Close but no medal: Hyundai’s attempt at electric still needs a bit of work

Jul 26, 2019
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I live and work in the city. Most of my friends live in the city, and most of the places I go are in the city. Our Hyundai Kona Highlander Electric has spent a lot of time in the city.

Thankfully, the Kona Electric is very good in the cut-and-thrust of traffic. To start with, electric cars are perfect for low speed, stop-and-start crawling. The Kona EV makes 395Nm of torque from standstill, and it’s delivered with a brand of buttery smoothness no internal-combustion engine could possibly match.

There’s no waiting, no vibrations, no gearshifts – just uninterrupted thrust. When you lift off the accelerator, regenerative braking smoothly picks up the slack. The brake pedal is only required below 15km/h in most cases, provided you’re the sort of driver who looks a couple of cars ahead.

My commute is around 7km (from Elwood to Richmond) through Melbourne’s inner south-east, but it takes between 20 minutes (good day) and 45 minutes (bad day). You’re either stopping or going – there’s very little in between.

With all that considered, the Kona excels around town. It’s quick off the mark (ideal for the traffic-light grand prix) and has instant pickup once you’re rolling, so in-gear acceleration (or its electric equivalent) is excellent. See a gap in traffic? Squeeze the throttle and you’re there.

Despite the slightly bulbous looks, the Kona has quite a compact footprint. Coupled with light steering and a high seating position, that makes it easy to place on the road. Blind-spot monitoring helps cover for the chunky c-pillars, although we’d prefer better over-the-shoulder vision.

It’ll slink down skinny alley ways without breaking a sweat, and the turning circle is excellent. With no conventional engine between the front wheels and just the skinny eco tyres, there’s an abundance of steering lock to play with in tight garages or parking spaces, too.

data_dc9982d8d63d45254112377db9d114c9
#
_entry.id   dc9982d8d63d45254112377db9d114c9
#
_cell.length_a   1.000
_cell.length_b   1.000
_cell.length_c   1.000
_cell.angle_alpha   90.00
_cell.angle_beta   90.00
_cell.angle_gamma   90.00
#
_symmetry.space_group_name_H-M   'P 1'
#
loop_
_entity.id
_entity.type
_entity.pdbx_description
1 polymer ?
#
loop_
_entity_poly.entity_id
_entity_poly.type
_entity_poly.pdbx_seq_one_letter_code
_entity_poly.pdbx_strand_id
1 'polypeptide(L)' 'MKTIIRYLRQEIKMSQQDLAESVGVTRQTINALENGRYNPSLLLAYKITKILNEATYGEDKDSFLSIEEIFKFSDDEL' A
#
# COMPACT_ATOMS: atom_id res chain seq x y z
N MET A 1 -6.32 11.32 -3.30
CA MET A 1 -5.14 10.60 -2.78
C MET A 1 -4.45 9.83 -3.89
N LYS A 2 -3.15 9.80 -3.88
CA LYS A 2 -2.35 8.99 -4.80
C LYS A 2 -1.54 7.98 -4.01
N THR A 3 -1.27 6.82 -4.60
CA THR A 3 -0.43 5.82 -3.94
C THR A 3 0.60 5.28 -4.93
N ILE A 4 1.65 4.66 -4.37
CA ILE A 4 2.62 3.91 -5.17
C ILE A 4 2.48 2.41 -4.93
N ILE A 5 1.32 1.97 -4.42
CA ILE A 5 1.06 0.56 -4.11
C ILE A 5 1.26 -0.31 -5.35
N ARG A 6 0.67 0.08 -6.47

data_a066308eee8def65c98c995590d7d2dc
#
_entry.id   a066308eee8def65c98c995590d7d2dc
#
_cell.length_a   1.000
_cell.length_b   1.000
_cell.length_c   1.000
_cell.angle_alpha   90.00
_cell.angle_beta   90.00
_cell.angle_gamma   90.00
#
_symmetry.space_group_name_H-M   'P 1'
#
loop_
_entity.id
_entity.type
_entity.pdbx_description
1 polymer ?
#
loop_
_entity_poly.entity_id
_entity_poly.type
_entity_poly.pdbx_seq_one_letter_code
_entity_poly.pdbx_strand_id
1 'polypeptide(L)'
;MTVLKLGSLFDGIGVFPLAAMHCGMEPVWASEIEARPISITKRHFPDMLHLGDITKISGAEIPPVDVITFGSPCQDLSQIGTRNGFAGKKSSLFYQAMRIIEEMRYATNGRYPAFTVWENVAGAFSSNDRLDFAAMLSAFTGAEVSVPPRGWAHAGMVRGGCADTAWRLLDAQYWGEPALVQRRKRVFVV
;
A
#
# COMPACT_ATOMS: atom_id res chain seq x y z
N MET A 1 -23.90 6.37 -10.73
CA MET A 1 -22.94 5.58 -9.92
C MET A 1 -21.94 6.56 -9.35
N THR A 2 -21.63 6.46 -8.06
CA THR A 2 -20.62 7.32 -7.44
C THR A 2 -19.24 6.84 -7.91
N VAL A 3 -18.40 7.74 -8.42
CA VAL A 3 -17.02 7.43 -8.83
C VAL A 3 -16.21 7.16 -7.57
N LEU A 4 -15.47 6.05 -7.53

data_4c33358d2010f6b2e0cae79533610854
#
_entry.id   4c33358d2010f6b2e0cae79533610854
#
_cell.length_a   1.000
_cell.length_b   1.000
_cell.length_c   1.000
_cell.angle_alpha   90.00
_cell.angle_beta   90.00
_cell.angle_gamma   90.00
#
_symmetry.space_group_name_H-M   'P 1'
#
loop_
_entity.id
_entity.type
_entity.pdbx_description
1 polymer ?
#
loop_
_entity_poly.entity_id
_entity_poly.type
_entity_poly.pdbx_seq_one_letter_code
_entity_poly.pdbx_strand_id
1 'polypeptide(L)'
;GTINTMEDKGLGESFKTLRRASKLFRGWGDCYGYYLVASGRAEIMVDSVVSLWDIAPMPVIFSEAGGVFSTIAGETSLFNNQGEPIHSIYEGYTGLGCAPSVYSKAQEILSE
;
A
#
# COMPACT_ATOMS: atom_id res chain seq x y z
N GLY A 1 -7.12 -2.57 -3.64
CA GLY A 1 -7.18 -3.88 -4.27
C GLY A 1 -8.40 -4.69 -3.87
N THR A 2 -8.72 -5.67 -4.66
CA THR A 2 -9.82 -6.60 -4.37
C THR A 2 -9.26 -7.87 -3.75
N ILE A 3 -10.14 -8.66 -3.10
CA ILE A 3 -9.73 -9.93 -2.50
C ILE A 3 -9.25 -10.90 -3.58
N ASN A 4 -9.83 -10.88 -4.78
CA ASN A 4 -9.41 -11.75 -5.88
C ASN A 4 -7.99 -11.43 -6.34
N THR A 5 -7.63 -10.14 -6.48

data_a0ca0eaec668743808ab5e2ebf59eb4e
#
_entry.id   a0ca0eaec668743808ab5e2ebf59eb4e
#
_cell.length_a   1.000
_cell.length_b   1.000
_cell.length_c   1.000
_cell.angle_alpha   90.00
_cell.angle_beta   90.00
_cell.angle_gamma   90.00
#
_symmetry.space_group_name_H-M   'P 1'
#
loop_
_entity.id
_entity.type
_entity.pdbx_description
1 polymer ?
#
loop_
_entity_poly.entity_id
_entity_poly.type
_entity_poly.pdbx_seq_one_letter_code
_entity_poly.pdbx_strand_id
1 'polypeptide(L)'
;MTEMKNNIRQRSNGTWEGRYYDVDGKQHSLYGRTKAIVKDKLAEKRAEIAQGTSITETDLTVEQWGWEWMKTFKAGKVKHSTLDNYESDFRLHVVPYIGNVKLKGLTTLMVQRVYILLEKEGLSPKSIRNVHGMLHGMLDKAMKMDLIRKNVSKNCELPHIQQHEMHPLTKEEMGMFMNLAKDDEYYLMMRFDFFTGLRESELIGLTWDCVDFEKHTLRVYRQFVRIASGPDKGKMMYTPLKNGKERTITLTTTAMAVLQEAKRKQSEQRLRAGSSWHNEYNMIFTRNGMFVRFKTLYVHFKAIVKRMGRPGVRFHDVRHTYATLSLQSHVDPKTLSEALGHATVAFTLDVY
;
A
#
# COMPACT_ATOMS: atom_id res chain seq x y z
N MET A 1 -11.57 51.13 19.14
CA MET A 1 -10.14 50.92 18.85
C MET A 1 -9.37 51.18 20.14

Not all is well, though. The transition from regenerative to mechanical braking is clunky, and the brake pedal can feel unnervingly wooden at low speeds.

The issue rears its head as regen cuts out (around 15km/h) and the pads/discs take over. It feels like the brakes are cutting out during the handover, prompting a firmer press on the pedal… which makes the transition head-nodding sudden when it finally happens.

We’ve had the Kona for two months (at the time of writing), and I still haven’t mastered it.

The car’s eco tyres can be a pain in the wet, too. Traction is poor when the road gets wet, the Kona happily spinning its front tyres at up to 80km/h when you boot it after a downpour.

It’s absolutely hilarious if you’re a hooligan and the car’s computers quickly shut down the fun, but not everyone will be amused.

I’d suspect the rock-hard rubber is to blame for the Kona’s keenness to follow camber changes. They’re good for range, but the Nexen tyres don’t ever really allow the car to breathe with the road, which is a shame. We might toy around with pressures to see what effect it has on the ride and range. Stay tuned.

Despite the tyre-related niggles, the Kona EV is a comfortable place to spend time around town. That probably doesn’t go far enough, actually.

The Kona Electric perfectly suited to life in the city, although its 460km range means longer trips aren’t beyond its reach, either. More on that to come.

Hyundai Kona Electric Highlander 

  • Odometer: 6439km
  • Distance since last update: 1439km
  • Energy consumption since last update: 15.2kWh/100km

Would you consider buying an electric car?

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